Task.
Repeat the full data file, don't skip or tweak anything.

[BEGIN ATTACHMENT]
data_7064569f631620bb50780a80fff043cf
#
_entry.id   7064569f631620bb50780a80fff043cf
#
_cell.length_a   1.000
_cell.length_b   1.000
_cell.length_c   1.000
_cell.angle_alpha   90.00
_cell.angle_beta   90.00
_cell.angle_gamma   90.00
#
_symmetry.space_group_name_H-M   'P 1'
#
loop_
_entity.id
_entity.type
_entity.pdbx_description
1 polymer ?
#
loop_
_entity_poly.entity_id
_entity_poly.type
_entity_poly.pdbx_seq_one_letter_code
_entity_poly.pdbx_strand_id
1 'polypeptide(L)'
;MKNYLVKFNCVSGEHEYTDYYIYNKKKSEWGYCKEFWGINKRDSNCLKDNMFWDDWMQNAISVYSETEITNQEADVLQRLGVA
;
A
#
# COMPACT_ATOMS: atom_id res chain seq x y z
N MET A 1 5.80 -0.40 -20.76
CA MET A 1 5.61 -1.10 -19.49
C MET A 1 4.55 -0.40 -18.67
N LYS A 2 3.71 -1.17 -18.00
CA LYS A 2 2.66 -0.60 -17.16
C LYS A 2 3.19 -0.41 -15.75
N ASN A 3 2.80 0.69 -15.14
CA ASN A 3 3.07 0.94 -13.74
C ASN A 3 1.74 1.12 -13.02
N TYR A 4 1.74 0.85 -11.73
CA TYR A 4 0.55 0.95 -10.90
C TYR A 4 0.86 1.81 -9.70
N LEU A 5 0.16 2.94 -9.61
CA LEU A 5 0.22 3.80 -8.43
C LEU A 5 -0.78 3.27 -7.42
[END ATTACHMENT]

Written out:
data_7064569f631620bb50780a80fff043cf
#
_entry.id   7064569f631620bb50780a80fff043cf
#
_cell.length_a   1.000
_cell.length_b   1.000
_cell.length_c   1.000
_cell.angle_alpha   90.00
_cell.angle_beta   90.00
_cell.angle_gamma   90.00
#
_symmetry.space_group_name_H-M   'P 1'
#
loop_
_entity.id
_entity.type
_entity.pdbx_description
1 polymer ?
#
loop_
_entity_poly.entity_id
_entity_poly.type
_entity_poly.pdbx_seq_one_letter_code
_entity_poly.pdbx_strand_id
1 'polypeptide(L)'
;MKNYLVKFNCVSGEHEYTDYYIYNKKKSEWGYCKEFWGINKRDSNCLKDNMFWDDWMQNAISVYSETEITNQEADVLQRLGVA
;
A
#
# COMPACT_ATOMS: atom_id res chain seq x y z
N MET A 1 5.80 -0.40 -20.76
CA MET A 1 5.61 -1.10 -19.49
C MET A 1 4.55 -0.40 -18.67
N LYS A 2 3.71 -1.17 -18.00
CA LYS A 2 2.66 -0.60 -17.16
C LYS A 2 3.19 -0.41 -15.75
N ASN A 3 2.80 0.69 -15.14
CA ASN A 3 3.07 0.94 -13.74
C ASN A 3 1.74 1.12 -13.02
N TYR A 4 1.74 0.85 -11.73
CA TYR A 4 0.55 0.95 -10.90
C TYR A 4 0.86 1.81 -9.70
N LEU A 5 0.16 2.94 -9.61
CA LEU A 5 0.22 3.80 -8.43
C LEU A 5 -0.78 3.27 -7.42